Friday, June 24, 2022

We’ve Found a Third Corrupt Agent, Says Ulbricht’s Defense Team

We’ve Found a Third Corrupt Agent, Says Ulbricht’s Defense Team

New evidence suggests further corruption in the investigation of online black market Silk Road. Lawyers representing the site’s jailed founder Ross Ulbricht said today they have identified a third rogue government agent who offered insider information in return for payment.

Also read: Blockchain Incubator to Focus on Southeast Asia Startups

Revelation Will Not Free Ross Ulbricht

Agents Force & Bridges
Agents Force & Bridges

DEA agent Carl Mark Force and Secret Service agent Shaun Bridges were both jailed for stealing bitcoins and other abuses of power in their separate investigations of the case. Evidence of a third corrupt investigator would add more fuel to the Ulbricht defense team’s claim that their client was convicted on unreliable evidence.

However even proof of a third corrupt agent will not directly help Ulbricht. New evidence is inadmissible in his New York case appeal.

Speaking at a press conference, Ulbricht’s lawyers revealed a previously-unidentified character in Silk Road’s chat logs. The figure went by the names “albertpacino”, “alpacino” and “notwonderful” and offered to sell inside information on law enforcement operations.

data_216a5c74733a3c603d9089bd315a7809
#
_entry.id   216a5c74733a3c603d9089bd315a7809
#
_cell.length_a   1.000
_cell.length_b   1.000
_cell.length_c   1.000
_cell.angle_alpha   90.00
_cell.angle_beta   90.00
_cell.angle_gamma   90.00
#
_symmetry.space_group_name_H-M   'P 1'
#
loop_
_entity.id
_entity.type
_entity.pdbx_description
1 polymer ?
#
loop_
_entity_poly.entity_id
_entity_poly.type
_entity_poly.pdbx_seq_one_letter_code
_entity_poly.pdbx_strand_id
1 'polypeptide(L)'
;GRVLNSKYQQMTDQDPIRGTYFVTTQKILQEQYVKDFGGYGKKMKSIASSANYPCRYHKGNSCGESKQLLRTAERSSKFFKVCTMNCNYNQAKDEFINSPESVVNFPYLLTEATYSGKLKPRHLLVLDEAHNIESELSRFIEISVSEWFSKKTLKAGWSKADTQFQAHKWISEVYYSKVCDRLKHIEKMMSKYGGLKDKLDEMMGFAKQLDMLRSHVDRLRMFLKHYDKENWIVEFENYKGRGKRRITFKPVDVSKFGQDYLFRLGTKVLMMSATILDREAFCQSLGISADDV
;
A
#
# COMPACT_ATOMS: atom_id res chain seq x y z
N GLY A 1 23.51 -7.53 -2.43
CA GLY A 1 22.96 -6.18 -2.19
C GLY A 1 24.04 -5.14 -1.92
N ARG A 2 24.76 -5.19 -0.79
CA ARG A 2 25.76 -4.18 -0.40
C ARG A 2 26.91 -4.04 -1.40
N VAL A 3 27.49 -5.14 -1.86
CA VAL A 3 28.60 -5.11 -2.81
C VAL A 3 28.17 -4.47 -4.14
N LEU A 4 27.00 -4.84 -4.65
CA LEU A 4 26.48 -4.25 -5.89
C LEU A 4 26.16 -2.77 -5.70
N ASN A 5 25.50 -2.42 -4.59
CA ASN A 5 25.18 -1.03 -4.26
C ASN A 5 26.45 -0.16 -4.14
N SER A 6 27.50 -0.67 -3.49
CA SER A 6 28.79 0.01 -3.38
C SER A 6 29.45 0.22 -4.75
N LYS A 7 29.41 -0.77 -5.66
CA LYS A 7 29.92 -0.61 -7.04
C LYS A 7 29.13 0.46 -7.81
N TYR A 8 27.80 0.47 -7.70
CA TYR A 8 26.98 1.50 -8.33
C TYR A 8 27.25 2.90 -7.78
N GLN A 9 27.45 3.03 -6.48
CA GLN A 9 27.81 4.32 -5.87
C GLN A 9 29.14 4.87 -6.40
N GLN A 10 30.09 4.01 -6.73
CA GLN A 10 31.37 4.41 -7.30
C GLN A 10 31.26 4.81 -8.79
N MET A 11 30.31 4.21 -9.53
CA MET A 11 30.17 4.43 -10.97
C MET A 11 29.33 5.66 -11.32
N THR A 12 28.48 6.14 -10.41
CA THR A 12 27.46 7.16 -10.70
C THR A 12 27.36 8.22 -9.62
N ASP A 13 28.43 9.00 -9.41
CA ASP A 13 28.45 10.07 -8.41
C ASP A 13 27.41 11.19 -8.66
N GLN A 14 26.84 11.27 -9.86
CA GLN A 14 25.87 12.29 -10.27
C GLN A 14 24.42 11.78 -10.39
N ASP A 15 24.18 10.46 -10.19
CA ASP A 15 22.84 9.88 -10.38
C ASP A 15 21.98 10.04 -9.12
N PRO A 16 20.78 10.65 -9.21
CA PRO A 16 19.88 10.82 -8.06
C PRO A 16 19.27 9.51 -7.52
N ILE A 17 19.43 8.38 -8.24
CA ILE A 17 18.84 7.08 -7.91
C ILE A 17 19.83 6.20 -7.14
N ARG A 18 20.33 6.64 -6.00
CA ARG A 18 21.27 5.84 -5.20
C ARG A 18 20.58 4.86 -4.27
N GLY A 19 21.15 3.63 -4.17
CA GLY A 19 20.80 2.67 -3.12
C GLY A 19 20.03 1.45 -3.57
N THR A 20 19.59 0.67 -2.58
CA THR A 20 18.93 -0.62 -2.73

They also claimed someone in law enforcement may even have deleted these messages from previous chat logs both sides viewed during the trial.

In a WIRED report, Ulbricht attorney Lindsay Lewis challenged the integrity of the government’s Silk Road investigation. Discovering yet more improper behavior on investigators’ part would only damage this further, he said.

“We find this to be a significant discovery, considering that we’ve always believed that there was other corruption that we didn’t know about and the government didn’t know about either.”

Did Someone Tamper With Evidence?

Ulbricht lead attorney Joshua Dratel
Lead defense attorney Joshua Dratel

The defense team discovered the new messages themselves, in a backup of a directory separate to the logs used in the trial. They have now filed a demand for the government to release any and all information it has on the alpacino pseudonym.

Though already convicted and sentenced to life in prison, Ulbricht still faces further charges in Maryland and will probably be tried again. Although judges in his New York appeal are prohibited from viewing any new evidence, his defense is submitting it in the Maryland case.

Proof of tampering with evidence could draw new attention to Ulbricht’s predicament overall, though. Alpacino’s messages were missing from four separate chat logs from 2013, and exist only in an obscure copy apparently made by a Silk Road staffer.

The alpacino and related pseudonyms also exist in earlier versions of the chat logs, though observers assumed they belonged to Force. The initial filing against Force listed the name as belonging to him, though it was deleted from his later complaint and indictment.

Ulbricht’s lead attorney Joshua Dratel intimated someone had deliberately removed the messages from the logs. There are also other clues they may be from someone other than Force, e.g.: the payment demands were noticeably smaller.

The new logs are unfortunately not yet available for public viewing, under Maryland law.

Was Ross Ulbricht convicted on unreliable evidence? Do you think the defense team has found something entirely new? Let’s hear your thoughts.

Images via, Twitter

Bitsonline Email Newsletter